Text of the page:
A penalty in each half, from Javier Hernandez and Dimitar Berbatov, was enough to turn the game into a victory cruise for Sir Alex Ferguson's team.
Much stiffer challenges lay ahead in the form of their next two opponents, Chelsea and Liverpool.
However, considering he was without 11 senior players this evening, including both first-choice keepers, Ferguson will have been delighted to end the evening in better shape that they started it.
The Scot must dread every day that he has to name a team just now.
For once, the United manager was completely accurate with the state of his injuries on Saturday when, in the wake of that FA Cup defeat to Liverpool, he said only Rio Ferdinand was expected to be available of those already walking wounded.
What Ferguson could not have envisaged was that within 48 hours, his goalkeeping ranks would be ravaged as well.
Anders Lindegaard suffered what is thought to be a serious ankle injury in training, prior to which, David de Gea had gone home poorly.
De Gea had recovered enough to take his place in the stands this evening.
However, after recent nervous displays, it perhaps was not a bad thing that he sat out this test of his mettle, even if 21-year-old replacement Ben Amos was making his Premier League bow.
As it turned out, the Macclesfield-born youngster had relatively little to do, other than watch a couple of shots fly wide.
The problems were further forward, where Antonio Valencia seemed to be the only plausible way of breaking Stoke down with both Nani and Ashley Young on the sick list as well as Wayne Rooney.
Valencia is in top form at the moment but he needed help, which took a little while in arriving.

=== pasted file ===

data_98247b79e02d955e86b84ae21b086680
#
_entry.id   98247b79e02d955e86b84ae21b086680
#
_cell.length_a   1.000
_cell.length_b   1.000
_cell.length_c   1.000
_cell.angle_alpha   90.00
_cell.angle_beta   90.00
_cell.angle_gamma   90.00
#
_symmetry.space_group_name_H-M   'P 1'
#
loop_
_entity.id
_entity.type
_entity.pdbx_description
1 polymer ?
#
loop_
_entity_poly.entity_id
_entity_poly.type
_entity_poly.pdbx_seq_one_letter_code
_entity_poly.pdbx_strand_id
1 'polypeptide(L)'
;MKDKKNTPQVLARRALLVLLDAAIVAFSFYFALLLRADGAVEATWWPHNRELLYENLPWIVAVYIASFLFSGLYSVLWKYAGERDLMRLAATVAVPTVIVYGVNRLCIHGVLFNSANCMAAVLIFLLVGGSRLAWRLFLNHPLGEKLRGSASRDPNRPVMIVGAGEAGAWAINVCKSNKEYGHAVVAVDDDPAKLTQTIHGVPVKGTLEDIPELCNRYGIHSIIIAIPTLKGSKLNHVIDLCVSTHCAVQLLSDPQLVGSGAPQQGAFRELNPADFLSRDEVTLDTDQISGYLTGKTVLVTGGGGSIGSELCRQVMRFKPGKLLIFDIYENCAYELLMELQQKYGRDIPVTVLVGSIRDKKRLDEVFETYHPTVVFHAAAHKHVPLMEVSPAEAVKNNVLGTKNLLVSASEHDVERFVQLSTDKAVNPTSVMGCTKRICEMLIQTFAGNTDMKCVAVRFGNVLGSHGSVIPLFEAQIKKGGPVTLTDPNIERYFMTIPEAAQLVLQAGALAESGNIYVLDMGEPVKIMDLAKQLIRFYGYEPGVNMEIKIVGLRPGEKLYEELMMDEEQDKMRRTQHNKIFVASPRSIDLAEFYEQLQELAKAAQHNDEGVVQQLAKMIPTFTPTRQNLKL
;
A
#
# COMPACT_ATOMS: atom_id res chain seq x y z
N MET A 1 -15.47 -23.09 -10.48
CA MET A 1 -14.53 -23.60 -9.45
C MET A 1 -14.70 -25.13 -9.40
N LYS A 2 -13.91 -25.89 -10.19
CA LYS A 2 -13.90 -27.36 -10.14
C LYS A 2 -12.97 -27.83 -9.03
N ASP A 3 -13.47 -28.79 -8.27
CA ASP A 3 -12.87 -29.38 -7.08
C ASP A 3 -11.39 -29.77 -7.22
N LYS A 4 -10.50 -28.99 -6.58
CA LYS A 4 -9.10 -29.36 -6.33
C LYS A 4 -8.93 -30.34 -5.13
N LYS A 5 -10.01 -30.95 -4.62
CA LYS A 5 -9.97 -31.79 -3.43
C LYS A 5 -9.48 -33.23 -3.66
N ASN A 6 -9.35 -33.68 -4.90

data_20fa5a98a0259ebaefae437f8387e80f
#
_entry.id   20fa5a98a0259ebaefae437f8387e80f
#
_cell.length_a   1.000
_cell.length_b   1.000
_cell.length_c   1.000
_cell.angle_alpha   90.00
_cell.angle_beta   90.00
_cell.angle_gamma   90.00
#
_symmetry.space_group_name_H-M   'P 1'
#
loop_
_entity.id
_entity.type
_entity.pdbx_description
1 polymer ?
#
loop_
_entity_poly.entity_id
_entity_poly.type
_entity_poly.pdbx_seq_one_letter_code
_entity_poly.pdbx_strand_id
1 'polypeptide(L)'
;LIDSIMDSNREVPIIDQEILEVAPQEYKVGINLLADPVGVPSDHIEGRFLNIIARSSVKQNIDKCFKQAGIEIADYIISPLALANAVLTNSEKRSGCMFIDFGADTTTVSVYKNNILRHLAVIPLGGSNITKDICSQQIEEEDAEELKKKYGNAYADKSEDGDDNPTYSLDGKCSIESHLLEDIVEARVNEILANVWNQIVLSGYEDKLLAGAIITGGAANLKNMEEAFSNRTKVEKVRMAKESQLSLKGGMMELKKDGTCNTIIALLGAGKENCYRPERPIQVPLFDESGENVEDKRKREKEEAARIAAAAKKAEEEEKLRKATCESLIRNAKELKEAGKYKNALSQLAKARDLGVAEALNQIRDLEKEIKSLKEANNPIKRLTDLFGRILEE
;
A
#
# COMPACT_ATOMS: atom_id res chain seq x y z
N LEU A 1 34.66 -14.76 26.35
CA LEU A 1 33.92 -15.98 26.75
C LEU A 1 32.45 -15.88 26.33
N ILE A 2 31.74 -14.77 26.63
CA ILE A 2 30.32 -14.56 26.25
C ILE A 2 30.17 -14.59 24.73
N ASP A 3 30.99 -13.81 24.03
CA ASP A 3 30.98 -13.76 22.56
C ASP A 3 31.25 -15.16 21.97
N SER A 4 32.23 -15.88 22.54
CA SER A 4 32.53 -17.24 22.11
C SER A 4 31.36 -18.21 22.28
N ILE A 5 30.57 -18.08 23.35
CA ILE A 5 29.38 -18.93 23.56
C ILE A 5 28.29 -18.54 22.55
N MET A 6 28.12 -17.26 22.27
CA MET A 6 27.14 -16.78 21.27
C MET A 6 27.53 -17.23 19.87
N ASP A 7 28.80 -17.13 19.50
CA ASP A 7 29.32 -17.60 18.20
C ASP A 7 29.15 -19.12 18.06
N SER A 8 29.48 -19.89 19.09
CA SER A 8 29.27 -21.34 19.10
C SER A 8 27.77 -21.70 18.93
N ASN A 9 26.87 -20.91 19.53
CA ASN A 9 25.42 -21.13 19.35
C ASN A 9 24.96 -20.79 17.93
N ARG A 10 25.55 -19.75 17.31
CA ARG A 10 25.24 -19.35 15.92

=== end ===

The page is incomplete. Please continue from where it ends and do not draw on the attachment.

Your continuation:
At 37 and fresh out of retirement, Paul Scholes was being asked to start his second game in four days.
The veteran midfielder came close to breaking the deadlock with a shot that flicked wide off Wilson Palacios.
Michael Carrick got caught in two minds as he raced onto Dimitar Berbatov's lay-off and rolled a cross-shot wide of the far-post.
It looked like being a long evening until Park raced onto a short pass from Scholes and drew a reckless tackle from Jermaine Pennant.
Despite the Stoke protests, TV replays showed the former Liverpool man had fouled Park and, quick to take the responsibility, Hernandez found the bottom corner with a nerveless effort from the spot, sending Thomas Sorensen the wrong way.
Robert Huth got away with handling Hernandez's cross just before the break but seven minutes after the restart, United were awarded a second spot-kick when Jon Walters bundled Valencia over.
Despite the clinical nature of Hernandez's previous effort, this time Berbatov assumed the responsibility.
The pressure was on but the Bulgarian delivered the goods, beating Sorensen with a shot to the bottom corner as the Dane went the right way.
Without an Old Trafford win since 1976, the meek manner of Stoke's performance was totally at odds with their normal displays.
Tony Pulis showed his displeasure by replacing Crouch with Cameron Jerome and it wasn't long before the substitute brought a decent save out of Amos, although the fact he needed two attempts to smother suggested Stoke may have got some reward had they been able to put him under concerted pressure.
It wasn't happening though and Ferguson felt sufficiently emboldened to hand Paul Pogba his Premier League bow.
On the day Ravel Morrison joined West Ham, it was a telling gesture.
Although he has not had any of Morrison's many off-field problems to distract him, the 18-year-old is also wavering over signing a new contract.
Losing one player of promise is forgivable, for a second to leave in the summer would be very bad news for the Red Devils.
Pogba settled nicely too, catching the eye with one neat piece of skill that created a crossing opportunity before having a first-time shot blocked by Wilkinson.
The champions should have given the score an even rosier glow when Berbatov prodded Valencia's cut-back wide in stoppage time.